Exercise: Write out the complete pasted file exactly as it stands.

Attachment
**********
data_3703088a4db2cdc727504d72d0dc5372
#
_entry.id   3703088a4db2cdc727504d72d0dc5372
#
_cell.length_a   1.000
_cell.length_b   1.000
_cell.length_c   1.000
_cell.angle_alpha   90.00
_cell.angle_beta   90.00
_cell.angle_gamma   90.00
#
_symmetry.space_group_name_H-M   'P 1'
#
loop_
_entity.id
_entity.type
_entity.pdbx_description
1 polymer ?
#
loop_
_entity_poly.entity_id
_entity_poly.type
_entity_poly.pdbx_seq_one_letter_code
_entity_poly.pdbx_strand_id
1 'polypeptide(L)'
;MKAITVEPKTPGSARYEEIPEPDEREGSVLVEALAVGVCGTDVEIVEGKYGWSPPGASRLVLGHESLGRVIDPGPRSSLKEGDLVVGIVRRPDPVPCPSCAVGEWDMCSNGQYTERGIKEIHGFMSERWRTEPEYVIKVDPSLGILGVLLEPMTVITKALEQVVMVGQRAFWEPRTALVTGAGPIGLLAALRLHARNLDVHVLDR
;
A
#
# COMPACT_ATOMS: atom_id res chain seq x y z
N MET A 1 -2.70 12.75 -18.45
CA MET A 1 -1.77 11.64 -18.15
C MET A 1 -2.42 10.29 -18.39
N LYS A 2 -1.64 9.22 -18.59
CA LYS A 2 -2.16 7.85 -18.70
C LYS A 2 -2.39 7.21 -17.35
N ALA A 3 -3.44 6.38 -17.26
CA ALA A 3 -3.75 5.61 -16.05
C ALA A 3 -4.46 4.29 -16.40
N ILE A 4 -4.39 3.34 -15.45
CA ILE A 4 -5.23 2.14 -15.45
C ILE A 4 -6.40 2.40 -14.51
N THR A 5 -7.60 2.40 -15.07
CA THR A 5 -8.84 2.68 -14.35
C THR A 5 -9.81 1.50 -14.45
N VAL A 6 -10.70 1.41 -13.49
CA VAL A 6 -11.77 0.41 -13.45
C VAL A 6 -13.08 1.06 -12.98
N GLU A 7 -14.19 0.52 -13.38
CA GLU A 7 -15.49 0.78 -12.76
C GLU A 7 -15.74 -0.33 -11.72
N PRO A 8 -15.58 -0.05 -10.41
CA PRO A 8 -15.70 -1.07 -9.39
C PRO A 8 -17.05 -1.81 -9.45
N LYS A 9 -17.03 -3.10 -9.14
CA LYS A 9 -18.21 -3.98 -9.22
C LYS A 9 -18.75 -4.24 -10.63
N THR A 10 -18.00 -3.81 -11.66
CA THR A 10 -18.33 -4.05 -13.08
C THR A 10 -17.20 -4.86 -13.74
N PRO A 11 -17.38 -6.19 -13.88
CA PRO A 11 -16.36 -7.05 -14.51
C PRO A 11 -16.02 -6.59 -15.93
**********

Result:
data_3703088a4db2cdc727504d72d0dc5372
#
_entry.id   3703088a4db2cdc727504d72d0dc5372
#
_cell.length_a   1.000
_cell.length_b   1.000
_cell.length_c   1.000
_cell.angle_alpha   90.00
_cell.angle_beta   90.00
_cell.angle_gamma   90.00
#
_symmetry.space_group_name_H-M   'P 1'
#
loop_
_entity.id
_entity.type
_entity.pdbx_description
1 polymer ?
#
loop_
_entity_poly.entity_id
_entity_poly.type
_entity_poly.pdbx_seq_one_letter_code
_entity_poly.pdbx_strand_id
1 'polypeptide(L)'
;MKAITVEPKTPGSARYEEIPEPDEREGSVLVEALAVGVCGTDVEIVEGKYGWSPPGASRLVLGHESLGRVIDPGPRSSLKEGDLVVGIVRRPDPVPCPSCAVGEWDMCSNGQYTERGIKEIHGFMSERWRTEPEYVIKVDPSLGILGVLLEPMTVITKALEQVVMVGQRAFWEPRTALVTGAGPIGLLAALRLHARNLDVHVLDR
;
A
#
# COMPACT_ATOMS: atom_id res chain seq x y z
N MET A 1 -2.70 12.75 -18.45
CA MET A 1 -1.77 11.64 -18.15
C MET A 1 -2.42 10.29 -18.39
N LYS A 2 -1.64 9.22 -18.59
CA LYS A 2 -2.16 7.85 -18.70
C LYS A 2 -2.39 7.21 -17.35
N ALA A 3 -3.44 6.38 -17.26
CA ALA A 3 -3.75 5.61 -16.05
C ALA A 3 -4.46 4.29 -16.40
N ILE A 4 -4.39 3.34 -15.45
CA ILE A 4 -5.23 2.14 -15.45
C ILE A 4 -6.40 2.40 -14.51
N THR A 5 -7.60 2.40 -15.07
CA THR A 5 -8.84 2.68 -14.35
C THR A 5 -9.81 1.50 -14.45
N VAL A 6 -10.70 1.41 -13.49
CA VAL A 6 -11.77 0.41 -13.45
C VAL A 6 -13.08 1.06 -12.98
N GLU A 7 -14.19 0.52 -13.38
CA GLU A 7 -15.49 0.78 -12.76
C GLU A 7 -15.74 -0.33 -11.72
N PRO A 8 -15.58 -0.05 -10.41
CA PRO A 8 -15.70 -1.07 -9.39
C PRO A 8 -17.05 -1.81 -9.45
N LYS A 9 -17.03 -3.10 -9.14
CA LYS A 9 -18.21 -3.98 -9.22
C LYS A 9 -18.75 -4.24 -10.63
N THR A 10 -18.00 -3.81 -11.66
CA THR A 10 -18.33 -4.05 -13.08
C THR A 10 -17.20 -4.86 -13.74
N PRO A 11 -17.38 -6.19 -13.88
CA PRO A 11 -16.36 -7.05 -14.51
C PRO A 11 -16.02 -6.59 -15.93